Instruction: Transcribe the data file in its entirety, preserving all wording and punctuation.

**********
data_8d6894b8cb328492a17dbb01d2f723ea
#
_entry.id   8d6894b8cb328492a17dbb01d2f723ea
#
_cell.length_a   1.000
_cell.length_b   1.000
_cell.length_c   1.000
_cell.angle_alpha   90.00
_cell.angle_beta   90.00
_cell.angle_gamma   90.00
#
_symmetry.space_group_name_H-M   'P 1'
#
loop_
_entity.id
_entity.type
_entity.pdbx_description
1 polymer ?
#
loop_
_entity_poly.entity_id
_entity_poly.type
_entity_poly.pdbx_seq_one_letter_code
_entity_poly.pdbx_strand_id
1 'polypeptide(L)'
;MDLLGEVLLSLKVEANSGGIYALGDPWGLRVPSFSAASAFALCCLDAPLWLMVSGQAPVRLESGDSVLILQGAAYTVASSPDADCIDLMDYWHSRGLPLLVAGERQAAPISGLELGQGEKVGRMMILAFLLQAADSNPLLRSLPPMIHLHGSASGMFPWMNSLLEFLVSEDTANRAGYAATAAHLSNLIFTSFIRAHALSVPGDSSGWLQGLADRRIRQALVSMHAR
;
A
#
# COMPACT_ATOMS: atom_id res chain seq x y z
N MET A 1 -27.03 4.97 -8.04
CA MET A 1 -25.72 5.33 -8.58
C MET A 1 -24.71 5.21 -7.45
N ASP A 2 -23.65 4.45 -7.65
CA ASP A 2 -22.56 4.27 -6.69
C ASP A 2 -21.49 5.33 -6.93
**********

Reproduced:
data_8d6894b8cb328492a17dbb01d2f723ea
#
_entry.id   8d6894b8cb328492a17dbb01d2f723ea
#
_cell.length_a   1.000
_cell.length_b   1.000
_cell.length_c   1.000
_cell.angle_alpha   90.00
_cell.angle_beta   90.00
_cell.angle_gamma   90.00
#
_symmetry.space_group_name_H-M   'P 1'
#
loop_
_entity.id
_entity.type
_entity.pdbx_description
1 polymer ?
#
loop_
_entity_poly.entity_id
_entity_poly.type
_entity_poly.pdbx_seq_one_letter_code
_entity_poly.pdbx_strand_id
1 'polypeptide(L)'
;MDLLGEVLLSLKVEANSGGIYALGDPWGLRVPSFSAASAFALCCLDAPLWLMVSGQAPVRLESGDSVLILQGAAYTVASSPDADCIDLMDYWHSRGLPLLVAGERQAAPISGLELGQGEKVGRMMILAFLLQAADSNPLLRSLPPMIHLHGSASGMFPWMNSLLEFLVSEDTANRAGYAATAAHLSNLIFTSFIRAHALSVPGDSSGWLQGLADRRIRQALVSMHAR
;
A
#
# COMPACT_ATOMS: atom_id res chain seq x y z
N MET A 1 -27.03 4.97 -8.04
CA MET A 1 -25.72 5.33 -8.58
C MET A 1 -24.71 5.21 -7.45
N ASP A 2 -23.65 4.45 -7.65
CA ASP A 2 -22.56 4.27 -6.69
C ASP A 2 -21.49 5.33 -6.93